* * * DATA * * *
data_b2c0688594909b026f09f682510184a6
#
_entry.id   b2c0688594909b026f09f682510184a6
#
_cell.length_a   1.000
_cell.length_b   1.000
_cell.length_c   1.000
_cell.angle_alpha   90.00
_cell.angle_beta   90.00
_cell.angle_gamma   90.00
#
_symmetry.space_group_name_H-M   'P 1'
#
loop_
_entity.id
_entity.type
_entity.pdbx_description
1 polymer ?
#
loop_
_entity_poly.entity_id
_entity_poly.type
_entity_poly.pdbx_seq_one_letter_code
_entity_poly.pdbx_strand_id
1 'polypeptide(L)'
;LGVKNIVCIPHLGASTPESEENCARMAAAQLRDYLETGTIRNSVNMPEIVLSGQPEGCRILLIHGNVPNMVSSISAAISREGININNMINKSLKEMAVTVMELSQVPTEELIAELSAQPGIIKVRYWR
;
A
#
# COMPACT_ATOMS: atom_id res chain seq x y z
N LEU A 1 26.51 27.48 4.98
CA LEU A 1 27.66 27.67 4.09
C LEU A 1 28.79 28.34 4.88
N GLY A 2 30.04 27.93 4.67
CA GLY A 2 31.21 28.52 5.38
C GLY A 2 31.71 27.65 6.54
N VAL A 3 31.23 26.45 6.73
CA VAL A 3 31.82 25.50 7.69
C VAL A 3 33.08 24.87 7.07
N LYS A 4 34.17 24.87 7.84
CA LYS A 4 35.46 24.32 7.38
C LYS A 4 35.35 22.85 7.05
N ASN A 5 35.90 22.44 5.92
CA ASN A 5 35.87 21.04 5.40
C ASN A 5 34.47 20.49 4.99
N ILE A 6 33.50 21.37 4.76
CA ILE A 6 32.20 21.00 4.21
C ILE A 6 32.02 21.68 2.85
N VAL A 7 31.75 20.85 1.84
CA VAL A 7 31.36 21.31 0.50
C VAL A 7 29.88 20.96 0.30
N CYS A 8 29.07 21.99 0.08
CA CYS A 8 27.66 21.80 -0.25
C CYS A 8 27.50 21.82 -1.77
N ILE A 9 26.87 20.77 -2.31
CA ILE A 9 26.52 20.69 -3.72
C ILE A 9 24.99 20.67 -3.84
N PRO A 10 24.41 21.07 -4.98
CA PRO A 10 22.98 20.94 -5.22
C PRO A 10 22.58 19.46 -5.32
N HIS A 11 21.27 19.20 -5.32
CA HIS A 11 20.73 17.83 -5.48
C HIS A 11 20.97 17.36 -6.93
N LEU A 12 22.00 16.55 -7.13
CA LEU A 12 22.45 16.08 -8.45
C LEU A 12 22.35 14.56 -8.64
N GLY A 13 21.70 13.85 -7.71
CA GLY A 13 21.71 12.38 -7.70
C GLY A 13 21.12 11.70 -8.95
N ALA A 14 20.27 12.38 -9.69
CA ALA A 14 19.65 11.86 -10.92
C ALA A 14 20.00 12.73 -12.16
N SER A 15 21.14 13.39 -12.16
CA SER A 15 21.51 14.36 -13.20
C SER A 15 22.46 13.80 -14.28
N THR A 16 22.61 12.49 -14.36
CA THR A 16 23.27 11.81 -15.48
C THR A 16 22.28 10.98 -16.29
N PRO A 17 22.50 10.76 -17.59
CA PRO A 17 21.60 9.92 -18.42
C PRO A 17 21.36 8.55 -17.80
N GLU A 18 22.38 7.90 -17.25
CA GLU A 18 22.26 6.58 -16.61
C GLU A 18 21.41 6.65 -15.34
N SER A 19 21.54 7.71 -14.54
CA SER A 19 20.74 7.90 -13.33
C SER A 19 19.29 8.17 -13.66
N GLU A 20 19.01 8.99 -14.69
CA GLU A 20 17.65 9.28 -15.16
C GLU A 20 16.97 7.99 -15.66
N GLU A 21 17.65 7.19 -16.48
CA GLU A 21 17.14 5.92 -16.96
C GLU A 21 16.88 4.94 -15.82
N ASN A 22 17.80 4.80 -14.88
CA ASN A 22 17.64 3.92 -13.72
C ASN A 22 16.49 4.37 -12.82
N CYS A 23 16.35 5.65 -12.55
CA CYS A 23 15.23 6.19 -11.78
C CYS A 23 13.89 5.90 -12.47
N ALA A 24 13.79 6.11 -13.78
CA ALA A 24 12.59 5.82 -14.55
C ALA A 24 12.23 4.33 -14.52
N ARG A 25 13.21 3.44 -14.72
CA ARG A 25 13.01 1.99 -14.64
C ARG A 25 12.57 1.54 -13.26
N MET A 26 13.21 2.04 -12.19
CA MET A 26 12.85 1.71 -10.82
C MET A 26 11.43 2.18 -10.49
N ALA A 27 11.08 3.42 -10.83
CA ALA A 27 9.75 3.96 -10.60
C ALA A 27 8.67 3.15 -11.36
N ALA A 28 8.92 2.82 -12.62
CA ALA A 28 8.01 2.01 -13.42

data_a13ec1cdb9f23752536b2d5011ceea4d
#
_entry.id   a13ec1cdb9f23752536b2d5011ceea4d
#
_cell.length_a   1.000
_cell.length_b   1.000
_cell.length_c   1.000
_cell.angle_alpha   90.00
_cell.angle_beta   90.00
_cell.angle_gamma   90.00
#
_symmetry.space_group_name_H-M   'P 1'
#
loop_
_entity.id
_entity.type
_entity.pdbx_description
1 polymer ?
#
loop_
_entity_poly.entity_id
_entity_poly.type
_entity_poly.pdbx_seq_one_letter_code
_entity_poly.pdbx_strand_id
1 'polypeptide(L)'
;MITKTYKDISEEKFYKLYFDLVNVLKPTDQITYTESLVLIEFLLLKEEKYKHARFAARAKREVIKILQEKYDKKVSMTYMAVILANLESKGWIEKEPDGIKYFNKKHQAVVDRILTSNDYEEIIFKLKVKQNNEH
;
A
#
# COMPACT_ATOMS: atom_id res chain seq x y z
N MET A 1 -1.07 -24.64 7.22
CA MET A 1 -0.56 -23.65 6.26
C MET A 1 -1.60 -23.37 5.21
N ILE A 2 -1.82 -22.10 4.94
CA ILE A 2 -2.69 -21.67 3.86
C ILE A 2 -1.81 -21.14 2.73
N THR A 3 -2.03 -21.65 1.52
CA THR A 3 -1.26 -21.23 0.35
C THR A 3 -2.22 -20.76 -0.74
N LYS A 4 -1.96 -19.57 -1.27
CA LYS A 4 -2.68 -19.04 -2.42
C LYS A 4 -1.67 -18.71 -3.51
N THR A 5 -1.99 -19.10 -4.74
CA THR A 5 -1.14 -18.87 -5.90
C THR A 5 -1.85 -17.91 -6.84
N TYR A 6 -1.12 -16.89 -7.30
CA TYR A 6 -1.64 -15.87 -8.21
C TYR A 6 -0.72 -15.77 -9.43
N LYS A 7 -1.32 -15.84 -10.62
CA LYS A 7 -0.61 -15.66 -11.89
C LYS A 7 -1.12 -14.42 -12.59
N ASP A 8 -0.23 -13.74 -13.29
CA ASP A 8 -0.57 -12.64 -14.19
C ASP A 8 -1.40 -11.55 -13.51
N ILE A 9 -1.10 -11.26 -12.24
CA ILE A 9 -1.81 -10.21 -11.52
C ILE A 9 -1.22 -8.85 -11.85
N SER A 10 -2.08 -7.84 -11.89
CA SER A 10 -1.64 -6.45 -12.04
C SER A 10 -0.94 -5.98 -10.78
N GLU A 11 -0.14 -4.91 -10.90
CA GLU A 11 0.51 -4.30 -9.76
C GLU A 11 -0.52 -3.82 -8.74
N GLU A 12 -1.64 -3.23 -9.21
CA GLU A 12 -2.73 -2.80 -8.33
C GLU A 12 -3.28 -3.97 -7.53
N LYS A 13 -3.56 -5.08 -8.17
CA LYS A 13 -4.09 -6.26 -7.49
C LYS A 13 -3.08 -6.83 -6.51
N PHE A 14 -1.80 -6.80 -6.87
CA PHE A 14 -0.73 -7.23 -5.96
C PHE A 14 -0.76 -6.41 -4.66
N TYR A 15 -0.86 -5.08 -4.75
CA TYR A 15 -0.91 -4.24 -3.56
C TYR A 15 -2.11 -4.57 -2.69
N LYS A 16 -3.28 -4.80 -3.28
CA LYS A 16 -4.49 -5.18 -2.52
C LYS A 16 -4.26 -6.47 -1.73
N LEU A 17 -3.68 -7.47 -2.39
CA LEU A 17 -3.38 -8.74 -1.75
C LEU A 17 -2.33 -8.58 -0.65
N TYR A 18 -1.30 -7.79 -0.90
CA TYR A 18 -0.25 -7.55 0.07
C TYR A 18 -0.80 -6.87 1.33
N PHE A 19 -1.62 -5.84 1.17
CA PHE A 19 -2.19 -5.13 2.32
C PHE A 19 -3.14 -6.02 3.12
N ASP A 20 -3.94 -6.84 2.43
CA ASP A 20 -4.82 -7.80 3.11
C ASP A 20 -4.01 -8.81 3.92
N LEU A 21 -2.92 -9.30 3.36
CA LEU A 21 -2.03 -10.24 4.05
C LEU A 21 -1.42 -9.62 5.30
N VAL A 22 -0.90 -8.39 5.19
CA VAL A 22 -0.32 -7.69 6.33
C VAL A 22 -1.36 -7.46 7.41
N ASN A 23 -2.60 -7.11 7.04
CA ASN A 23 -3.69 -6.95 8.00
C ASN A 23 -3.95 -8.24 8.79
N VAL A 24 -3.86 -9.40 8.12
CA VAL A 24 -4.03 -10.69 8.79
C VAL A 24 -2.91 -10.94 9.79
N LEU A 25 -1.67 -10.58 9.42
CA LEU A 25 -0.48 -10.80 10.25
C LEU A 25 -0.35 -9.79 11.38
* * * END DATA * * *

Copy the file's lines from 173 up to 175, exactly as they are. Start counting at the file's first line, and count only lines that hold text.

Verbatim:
C SER A 10 -0.94 -5.98 -10.78
N GLU A 11 -0.14 -4.91 -10.90
CA GLU A 11 0.51 -4.30 -9.76